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Food Hygiene

Food Hygiene when preparing and selling food is vitally important and the below introduction to what is called the 4 C’s, will help you further understand what is required by the Food Standards Agency.

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Good food hygiene helps you to:

  • obey the law
  • reduce the risk of food poisoning among your customers
  • protect your business’s reputation

Good food hygiene is all about controlling harmful bacteria, which can cause serious illness.

The 4 Cs

The four main things to remember for good food hygiene are know as the 4 Cs, these will help you prevent the most common food safety problems:


Cross-contamination is when bacteria are spread between food, surfaces or equipment. It is most likely to happen when raw food touches (or drips onto) ready-to-eat food, equipment or surfaces.

Cross-contamination is one of the most common causes of food poisoning. Do the following things to avoid it:

  • Clean and disinfect work surfaces, chopping boards and equipment thoroughly before you start preparing food and after you have used them to prepare raw food.
  • Use different equipment (including chopping boards and knives) for raw meat/poultry and ready-to-eat food unless they can be heat disinfected in, for example, a commercial dishwasher.
  • Wash your hands before preparing food.
  • Wash your hands thoroughly after touching raw food.
  • Keep raw and ready-to-eat food apart at all times, including packaging material for ready-to-eat food.
  • Store raw food below ready-to-eat food in the fridge. If possible, use separate fridges for raw and ready-to-eat food.
  • Provide separate working areas, storage facilities, clothing and staff for the handling of ready-to-eat food.
  • Use separate machinery and equipment, such as vacuum packing machines, slicers and mincers, for raw and ready-to-eat food.
  • Separate cleaning materials, including cloths, sponges and mops, should be used in areas where ready-to-eat foods are stored, handled and prepared.
  • Make sure that your staff know how to avoid cross-contamination.


Effective cleaning gets rid of bacteria on hands, equipment and surfaces. So it helps to stop harmful bacteria from spreading onto food. You should do the following things:

  • Make sure that all your staff wash and dry their hands thoroughly before handling food.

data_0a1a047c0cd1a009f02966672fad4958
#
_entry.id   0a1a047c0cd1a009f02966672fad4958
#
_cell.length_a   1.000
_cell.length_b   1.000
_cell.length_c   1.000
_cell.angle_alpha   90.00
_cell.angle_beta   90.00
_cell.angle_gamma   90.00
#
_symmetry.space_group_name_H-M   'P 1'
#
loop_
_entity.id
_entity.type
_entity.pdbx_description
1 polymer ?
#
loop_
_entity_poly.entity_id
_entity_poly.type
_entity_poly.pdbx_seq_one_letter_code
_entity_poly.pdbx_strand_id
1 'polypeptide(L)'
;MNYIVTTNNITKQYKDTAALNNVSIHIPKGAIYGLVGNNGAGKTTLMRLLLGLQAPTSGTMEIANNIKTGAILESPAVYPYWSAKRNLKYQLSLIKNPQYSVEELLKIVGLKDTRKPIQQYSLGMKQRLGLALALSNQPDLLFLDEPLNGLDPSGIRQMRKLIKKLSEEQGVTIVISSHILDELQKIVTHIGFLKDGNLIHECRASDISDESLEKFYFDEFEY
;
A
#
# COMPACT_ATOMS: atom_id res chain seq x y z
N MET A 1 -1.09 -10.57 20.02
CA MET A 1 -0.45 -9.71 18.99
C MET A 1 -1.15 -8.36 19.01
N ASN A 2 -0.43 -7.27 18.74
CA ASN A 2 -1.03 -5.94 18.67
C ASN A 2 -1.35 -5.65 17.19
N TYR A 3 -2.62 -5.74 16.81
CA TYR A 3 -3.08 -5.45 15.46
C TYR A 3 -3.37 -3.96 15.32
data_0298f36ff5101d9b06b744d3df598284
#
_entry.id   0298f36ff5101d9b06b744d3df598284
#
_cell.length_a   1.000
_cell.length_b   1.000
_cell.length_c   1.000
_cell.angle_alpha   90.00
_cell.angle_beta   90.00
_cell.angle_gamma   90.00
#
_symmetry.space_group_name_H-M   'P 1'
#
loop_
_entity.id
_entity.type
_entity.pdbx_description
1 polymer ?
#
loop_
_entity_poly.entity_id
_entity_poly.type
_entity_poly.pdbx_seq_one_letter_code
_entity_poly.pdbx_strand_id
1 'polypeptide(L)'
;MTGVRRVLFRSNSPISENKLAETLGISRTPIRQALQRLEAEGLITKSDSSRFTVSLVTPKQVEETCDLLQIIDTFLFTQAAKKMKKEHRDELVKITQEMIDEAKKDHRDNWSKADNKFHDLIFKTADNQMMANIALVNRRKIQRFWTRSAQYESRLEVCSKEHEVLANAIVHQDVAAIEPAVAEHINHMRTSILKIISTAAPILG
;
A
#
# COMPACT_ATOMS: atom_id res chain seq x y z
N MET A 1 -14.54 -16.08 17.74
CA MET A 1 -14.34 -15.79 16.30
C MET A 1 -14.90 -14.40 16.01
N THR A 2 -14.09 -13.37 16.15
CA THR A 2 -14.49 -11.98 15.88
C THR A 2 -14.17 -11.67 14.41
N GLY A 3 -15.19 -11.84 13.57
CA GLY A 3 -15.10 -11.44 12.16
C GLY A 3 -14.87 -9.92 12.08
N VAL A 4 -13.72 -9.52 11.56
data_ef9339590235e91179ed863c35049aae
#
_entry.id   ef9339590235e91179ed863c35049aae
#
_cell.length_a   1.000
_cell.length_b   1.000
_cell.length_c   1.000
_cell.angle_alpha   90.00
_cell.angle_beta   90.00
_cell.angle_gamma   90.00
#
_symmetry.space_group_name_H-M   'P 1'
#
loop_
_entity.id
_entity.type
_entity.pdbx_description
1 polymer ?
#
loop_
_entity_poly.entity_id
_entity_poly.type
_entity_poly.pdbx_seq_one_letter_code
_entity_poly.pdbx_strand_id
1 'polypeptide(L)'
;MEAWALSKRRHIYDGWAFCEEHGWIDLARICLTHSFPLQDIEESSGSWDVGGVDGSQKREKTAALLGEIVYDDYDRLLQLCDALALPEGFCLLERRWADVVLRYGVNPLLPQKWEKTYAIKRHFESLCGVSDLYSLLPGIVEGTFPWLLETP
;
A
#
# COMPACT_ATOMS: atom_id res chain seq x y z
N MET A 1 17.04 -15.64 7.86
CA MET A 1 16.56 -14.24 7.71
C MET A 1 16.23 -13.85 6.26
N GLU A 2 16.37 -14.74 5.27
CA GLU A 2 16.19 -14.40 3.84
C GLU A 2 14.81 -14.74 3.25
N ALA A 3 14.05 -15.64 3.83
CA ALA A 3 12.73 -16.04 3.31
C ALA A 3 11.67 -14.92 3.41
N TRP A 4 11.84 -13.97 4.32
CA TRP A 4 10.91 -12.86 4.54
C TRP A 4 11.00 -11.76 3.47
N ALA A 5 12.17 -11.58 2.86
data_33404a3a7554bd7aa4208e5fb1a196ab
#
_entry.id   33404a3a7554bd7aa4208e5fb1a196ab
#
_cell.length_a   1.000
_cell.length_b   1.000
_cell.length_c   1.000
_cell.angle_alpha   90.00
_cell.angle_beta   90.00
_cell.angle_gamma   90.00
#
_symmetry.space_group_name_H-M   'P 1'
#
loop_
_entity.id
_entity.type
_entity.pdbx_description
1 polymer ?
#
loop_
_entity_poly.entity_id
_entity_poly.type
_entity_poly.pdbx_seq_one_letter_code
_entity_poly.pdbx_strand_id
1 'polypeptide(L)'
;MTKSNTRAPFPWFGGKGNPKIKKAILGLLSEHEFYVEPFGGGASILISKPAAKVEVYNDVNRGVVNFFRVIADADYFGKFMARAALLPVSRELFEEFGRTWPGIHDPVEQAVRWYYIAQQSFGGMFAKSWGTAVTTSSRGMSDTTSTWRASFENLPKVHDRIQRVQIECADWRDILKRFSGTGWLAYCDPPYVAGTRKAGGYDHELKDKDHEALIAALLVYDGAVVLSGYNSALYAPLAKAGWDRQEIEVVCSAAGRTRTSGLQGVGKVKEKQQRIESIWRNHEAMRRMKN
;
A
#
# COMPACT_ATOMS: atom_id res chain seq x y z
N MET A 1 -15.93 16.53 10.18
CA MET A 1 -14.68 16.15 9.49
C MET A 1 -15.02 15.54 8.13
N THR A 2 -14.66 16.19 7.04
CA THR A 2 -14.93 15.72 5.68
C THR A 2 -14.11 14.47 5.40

• Clean and disinfect food areas and equipment between different tasks, especially after handling raw food.
  • Clear and clean as you go. Clear away used equipment, spilt food etc. as you work and clean work surfaces thoroughly.
  • Use cleaning and disinfection products that are suitable for the job, and follow the manufacturer’s instructions.
  • Disinfection products should meet BS EN standards. Check product labels for either of these codes: BS EN 1276 or BS EN 13697.
  • Do not let food waste build up.


Chilling food properly helps to stop harmful bacteria from growing. Some food needs to be kept chilled to keep it safe, for example food with a ‘use by’ date, cooked dishes and other ready-to-eat food such as prepared salads and desserts. It is very important not to leave these types of food standing around at room temperature. So, make sure you do the following things:

  • Check chilled food on delivery to make sure it is cold enough.
  • Put food that needs to be kept chilled in the fridge straight away.
  • Cool cooked food as quickly as possible and then put it in the fridge.
  • Keep chilled food out of the fridge for the shortest time possible during preparation.
  • Check regularly that your fridge and display units are cold enough.


Thorough cooking kills harmful bacteria in food. So it is extremely important to make sure that food is cooked properly. When cooking or reheating food, always check that it is steaming hot all the way through.

It is especially important to make sure that you thoroughly cook poultry, pork, rolled joints and products made from minced meat, such as burgers and sausages. This is because there could be bacteria in the middle of these types of products. They should not be served pink or rare and should be steaming hot all the way through. Whole cuts of beef and lamb, such as steaks, cutlets and whole joints, can be served pink/rare as long as they are fully sealed on the outside.

There are some excellent documents that you can download from the FSA website and these documents will really support you with ensuring you reduce the risks associated with food controls. BioPest Management Ltd can support you with these documents and and other information relating to pest control within your business.

Contact BioPest Management Ltd today for advice and support with your Food business.